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  4. Dear Fram Mayer, Sie sind so sehr klug. Ja das stimmt ich wollte immer noch den Himmel sehen.
    You are so clever. I forgot to mention that I still want to see through whatever material we decide to use.
    Another problem I didn't mention is that the area is more than 60 feet long.

    Wie wird der Sonnensegel angemacht? How is the Sonnensegel fastened? With gromets and string?

    You have the right idea. I need something that is temporary, something we can remove in the winter. Thank you for your suggeston.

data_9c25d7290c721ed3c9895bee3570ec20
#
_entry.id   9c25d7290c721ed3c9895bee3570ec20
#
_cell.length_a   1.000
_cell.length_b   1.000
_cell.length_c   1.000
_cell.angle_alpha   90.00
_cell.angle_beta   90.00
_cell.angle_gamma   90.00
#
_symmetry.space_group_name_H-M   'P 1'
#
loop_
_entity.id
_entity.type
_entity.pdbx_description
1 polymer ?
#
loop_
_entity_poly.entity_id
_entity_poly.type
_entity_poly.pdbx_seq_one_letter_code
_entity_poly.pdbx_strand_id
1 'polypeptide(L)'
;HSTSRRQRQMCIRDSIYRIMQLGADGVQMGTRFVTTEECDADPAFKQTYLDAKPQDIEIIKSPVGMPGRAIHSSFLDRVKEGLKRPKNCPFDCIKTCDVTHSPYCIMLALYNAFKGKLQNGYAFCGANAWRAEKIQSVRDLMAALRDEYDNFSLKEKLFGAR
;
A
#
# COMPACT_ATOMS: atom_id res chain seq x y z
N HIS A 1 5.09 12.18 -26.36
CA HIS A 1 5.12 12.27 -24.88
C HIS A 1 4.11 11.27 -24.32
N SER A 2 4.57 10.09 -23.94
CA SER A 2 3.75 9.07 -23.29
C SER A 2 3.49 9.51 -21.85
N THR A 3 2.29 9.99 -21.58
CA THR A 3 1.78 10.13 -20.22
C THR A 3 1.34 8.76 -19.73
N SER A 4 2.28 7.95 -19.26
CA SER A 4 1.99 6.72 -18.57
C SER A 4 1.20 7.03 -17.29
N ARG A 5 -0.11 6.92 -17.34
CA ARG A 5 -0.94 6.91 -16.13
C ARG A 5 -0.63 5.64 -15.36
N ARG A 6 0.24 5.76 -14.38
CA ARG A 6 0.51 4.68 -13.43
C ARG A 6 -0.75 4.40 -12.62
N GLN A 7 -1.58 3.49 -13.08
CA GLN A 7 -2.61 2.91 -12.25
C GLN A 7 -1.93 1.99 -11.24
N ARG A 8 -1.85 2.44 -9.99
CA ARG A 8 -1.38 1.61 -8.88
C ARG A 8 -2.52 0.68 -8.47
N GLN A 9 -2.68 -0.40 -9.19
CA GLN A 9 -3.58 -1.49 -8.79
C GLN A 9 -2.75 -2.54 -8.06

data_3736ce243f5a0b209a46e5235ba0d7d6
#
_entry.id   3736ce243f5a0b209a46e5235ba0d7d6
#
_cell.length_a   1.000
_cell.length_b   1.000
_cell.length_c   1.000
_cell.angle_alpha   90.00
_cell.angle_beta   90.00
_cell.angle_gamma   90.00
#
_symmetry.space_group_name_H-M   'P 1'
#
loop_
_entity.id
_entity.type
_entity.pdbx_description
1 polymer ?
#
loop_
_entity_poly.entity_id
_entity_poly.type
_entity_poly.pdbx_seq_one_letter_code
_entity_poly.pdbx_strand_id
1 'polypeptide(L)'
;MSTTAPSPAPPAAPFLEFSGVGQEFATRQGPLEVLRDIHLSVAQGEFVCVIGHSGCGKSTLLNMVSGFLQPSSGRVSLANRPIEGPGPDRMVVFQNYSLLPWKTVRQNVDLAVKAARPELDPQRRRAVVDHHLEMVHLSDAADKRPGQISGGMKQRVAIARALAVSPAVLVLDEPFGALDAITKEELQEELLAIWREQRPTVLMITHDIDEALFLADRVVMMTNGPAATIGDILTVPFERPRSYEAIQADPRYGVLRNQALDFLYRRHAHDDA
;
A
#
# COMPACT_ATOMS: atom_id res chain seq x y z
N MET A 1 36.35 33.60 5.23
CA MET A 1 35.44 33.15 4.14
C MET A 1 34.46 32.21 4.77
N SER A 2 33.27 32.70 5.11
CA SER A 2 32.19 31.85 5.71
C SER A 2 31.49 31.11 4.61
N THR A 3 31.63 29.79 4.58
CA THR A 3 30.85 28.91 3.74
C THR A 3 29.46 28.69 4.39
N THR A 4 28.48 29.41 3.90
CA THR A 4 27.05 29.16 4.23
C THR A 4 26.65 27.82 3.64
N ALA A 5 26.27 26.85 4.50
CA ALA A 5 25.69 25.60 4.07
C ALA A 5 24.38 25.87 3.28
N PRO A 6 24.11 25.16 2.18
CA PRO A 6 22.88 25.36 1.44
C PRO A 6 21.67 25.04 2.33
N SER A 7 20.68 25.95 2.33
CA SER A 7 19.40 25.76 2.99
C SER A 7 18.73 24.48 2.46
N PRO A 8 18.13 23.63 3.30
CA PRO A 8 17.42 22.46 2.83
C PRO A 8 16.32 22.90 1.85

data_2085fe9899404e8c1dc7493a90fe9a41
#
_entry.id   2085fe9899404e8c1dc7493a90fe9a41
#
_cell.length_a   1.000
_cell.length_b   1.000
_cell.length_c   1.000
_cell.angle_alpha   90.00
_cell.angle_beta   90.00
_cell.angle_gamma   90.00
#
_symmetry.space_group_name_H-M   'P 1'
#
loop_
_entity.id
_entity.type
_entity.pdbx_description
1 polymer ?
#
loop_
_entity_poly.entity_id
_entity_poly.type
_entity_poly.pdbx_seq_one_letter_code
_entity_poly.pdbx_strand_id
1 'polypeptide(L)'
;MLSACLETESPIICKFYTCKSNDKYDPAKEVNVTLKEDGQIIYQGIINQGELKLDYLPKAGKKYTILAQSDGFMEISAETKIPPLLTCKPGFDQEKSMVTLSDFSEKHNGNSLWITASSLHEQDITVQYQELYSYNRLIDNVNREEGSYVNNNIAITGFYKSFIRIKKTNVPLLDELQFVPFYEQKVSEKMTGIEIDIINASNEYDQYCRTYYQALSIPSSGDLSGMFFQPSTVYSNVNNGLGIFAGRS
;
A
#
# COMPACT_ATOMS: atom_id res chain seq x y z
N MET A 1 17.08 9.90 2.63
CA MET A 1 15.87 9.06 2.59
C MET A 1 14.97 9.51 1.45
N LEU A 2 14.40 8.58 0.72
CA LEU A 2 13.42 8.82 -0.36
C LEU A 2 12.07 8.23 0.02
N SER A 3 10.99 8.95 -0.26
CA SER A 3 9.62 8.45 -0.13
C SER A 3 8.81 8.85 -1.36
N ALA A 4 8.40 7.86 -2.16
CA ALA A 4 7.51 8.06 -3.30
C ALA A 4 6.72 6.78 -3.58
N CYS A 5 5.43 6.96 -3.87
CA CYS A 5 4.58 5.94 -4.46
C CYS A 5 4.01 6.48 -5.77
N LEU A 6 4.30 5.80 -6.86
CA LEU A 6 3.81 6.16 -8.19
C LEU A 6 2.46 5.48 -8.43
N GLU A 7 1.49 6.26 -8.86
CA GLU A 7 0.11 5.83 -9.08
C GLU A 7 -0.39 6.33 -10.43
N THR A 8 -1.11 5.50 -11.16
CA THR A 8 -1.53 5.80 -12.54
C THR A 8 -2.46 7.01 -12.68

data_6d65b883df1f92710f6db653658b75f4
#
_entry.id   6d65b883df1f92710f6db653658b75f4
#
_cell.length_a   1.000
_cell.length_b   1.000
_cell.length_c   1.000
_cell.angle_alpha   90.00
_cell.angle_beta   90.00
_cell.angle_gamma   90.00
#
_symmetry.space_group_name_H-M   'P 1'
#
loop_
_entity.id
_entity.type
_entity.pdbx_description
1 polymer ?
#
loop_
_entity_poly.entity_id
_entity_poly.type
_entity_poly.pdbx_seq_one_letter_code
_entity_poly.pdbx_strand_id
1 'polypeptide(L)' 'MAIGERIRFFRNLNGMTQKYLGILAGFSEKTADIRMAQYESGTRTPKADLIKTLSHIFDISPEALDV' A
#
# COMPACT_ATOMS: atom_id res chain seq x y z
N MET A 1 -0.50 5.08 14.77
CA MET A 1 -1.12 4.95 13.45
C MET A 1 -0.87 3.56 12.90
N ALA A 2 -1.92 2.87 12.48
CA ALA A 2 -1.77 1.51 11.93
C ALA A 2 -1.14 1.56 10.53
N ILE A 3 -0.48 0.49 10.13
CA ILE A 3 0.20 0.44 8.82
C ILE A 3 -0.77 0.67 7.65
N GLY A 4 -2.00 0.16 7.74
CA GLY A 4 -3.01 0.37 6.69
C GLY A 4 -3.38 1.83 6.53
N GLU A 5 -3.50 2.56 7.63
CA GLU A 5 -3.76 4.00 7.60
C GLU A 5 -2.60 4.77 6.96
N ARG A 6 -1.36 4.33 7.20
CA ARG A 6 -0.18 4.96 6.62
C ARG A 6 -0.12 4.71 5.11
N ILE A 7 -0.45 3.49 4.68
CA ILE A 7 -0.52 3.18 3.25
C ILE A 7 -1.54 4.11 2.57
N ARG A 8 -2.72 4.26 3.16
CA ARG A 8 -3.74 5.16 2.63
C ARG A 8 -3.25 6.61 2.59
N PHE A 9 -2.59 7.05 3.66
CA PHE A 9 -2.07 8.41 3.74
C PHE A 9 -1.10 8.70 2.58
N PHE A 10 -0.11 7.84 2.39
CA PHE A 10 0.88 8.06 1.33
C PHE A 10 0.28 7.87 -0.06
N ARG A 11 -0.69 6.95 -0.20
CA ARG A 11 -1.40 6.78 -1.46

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  5. Hi Gina, Your pergola is gorgeous. I'm sorry, I don't really know what to do but I'll be back if I come up with something. How great you are mentioned in that beautiful book! Have a lovely week. – g

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  6. Hi Cynthia, Welcome to my blog. The photographs were taken yesterday afternoon/early evening. Susan's book is very charming and introduces the reader to Italy in a totally different way.

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  7. Dear Georgianna, You probably don't have to worry about too much sun where you live. Until a few days ago it was still winter and right now it is too hot to go outside. We were robbed of our beautiful Spring this year.

    Looking forward to seeing more of your georgeous flower photographs